5 Minutes of Inspiration: How Women are Turning Desert into Farmland

5 Minutes of Inspiration: How Women are Turning Desert into Farmland


By Emily Janoch

Women VSLA groups in Niger have figured out how they can mobilize communities to turn desert back into useable land at 20% of the costs of a traditional cash-for-work program. Find out how.

As is so often the case — especially in Niger — the answer to getting better results faster, cheaper, and with more community buy-in is: ask the women there how they would do it, and then do what they tell you.

The Drylands Development Programme (DRYDEV) puts farmers in charge of improving water management, food security, and rural economic development in the drylands of Burkina Faso, Mali, Niger, Ethiopia, and Kenya. CARE runs the Niger component of the project, which works with 51,336 people (50 percent of whom are women) in 5 communes.

What have we accomplished?

  • Land is becoming fertile: More than 12,000 community volunteers to regenerate 1,209 hectares of land, planted 23,000 trees, and put 5,352 hectares of community land under sustainable NRM practices.
  • There is more water available: Communities report that the water levels in local wells have risen dramatically, and that getting water is easier than when the program started.
  • Impact is cheaper: All of these activities are accomplished for 19 percent of the cost of traditional cash-for-work programs.
  • Families are producing more food: Farmers are reporting higher yields on their crops, sometimes 3 times more than they were getting with the project started.
  • Women can access credit: 6,200 women and 2,118 men got access to a cumulative $40,000 of credit through VSLAs, and 4,707 farmers were able to access formal credit.
  • Businesses are stronger: Local seed businesses growing improved and shorter-variety seeds have been able to produce 60 tons of improved seeds for farmers to source locally.
  • Farmers use better practices: More than 16,246 producers are using new rainfall harvesting and conservation agriculture techniques on their fields.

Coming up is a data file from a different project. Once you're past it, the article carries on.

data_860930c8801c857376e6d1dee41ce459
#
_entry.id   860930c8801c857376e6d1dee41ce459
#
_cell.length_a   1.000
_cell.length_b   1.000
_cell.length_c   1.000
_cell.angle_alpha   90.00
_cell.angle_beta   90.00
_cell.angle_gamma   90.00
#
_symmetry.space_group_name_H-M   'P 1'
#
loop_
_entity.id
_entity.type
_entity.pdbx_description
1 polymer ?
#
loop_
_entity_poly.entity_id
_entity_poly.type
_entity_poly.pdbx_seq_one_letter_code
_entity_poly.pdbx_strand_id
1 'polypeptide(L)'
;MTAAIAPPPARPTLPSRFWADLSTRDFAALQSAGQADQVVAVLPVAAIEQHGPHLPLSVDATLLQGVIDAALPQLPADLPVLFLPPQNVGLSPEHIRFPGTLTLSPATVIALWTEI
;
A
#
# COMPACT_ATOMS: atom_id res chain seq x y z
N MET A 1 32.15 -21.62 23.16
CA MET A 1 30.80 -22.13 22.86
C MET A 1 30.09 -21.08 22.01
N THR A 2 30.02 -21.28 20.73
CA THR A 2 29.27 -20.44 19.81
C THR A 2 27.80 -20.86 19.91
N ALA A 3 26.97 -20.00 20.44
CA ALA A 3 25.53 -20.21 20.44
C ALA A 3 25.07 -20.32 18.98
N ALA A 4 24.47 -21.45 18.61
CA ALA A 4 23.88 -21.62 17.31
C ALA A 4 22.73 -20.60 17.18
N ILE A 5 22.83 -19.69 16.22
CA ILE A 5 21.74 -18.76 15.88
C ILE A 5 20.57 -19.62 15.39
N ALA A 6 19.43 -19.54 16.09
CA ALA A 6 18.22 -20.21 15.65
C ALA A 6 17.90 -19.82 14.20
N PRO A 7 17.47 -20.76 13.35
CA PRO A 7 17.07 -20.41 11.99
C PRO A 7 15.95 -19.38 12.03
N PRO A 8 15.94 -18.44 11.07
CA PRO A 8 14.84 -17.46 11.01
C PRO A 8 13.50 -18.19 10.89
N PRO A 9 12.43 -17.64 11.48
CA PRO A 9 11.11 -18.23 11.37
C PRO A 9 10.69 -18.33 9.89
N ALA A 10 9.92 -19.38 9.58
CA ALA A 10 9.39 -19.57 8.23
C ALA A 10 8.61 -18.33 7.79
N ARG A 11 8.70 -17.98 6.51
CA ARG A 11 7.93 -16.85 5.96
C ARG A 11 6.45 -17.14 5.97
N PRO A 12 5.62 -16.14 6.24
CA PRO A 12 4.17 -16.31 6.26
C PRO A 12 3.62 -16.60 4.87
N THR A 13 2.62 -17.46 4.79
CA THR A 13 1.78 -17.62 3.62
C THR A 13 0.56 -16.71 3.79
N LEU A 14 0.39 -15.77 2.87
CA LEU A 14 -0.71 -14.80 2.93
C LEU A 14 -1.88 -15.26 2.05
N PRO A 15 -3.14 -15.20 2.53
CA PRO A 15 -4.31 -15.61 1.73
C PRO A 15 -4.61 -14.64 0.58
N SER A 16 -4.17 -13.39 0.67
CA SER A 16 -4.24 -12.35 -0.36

How did we get there?

  • Female farmers support healthy nutrition and economies in their communities. Put communities (especially women) in charge: The project operates by putting women’s Village Savings and Loan Associations (VSLAs) at the center of planning activities and mobilizing community support through Community Innovation Platforms.
  • Build on existing structures: The VSLAs work with local groups to create and support 33 watershed maintenance plans.  Instead of a traditional cash-for-work program, DryDev provides specific support to innovation platforms to support the watershed maintenance plans.
  • Support the most vulnerable: The community platforms provided interest free loans to 800 extremely vulnerable farmers so they could get the inputs they needed to adopt new techniques.
  • Connect to businesses: The innovation platforms mapped local input suppliers and made connections for communities so they could get high quality inputs at reasonable prices. Sometimes, the innovation platforms even offered loans to input suppliers so they could acquire higher-quality supplies and better meet producer’s needs.
  • Monitor results: Communities are also engaged in monitoring the program results. 48 commune-level surveillance committees track results and ensure that plans are carried out. They sign agreements with local experts to provide services and report back to community stakeholders on progress toward goals.

Want to learn more?

Check out the most recent program report here. Learn more about CARE's women's empowerment work here.

Special Thanks

Led by the World Agroforestry Centre (ICRAF), DRYDEV is funded by the Directorate General for International Cooperation (DGIS) of the Ministry of Foreign Affairs of the Netherlands. The project runs from 2013-2018, and has a total budget of $5 million.

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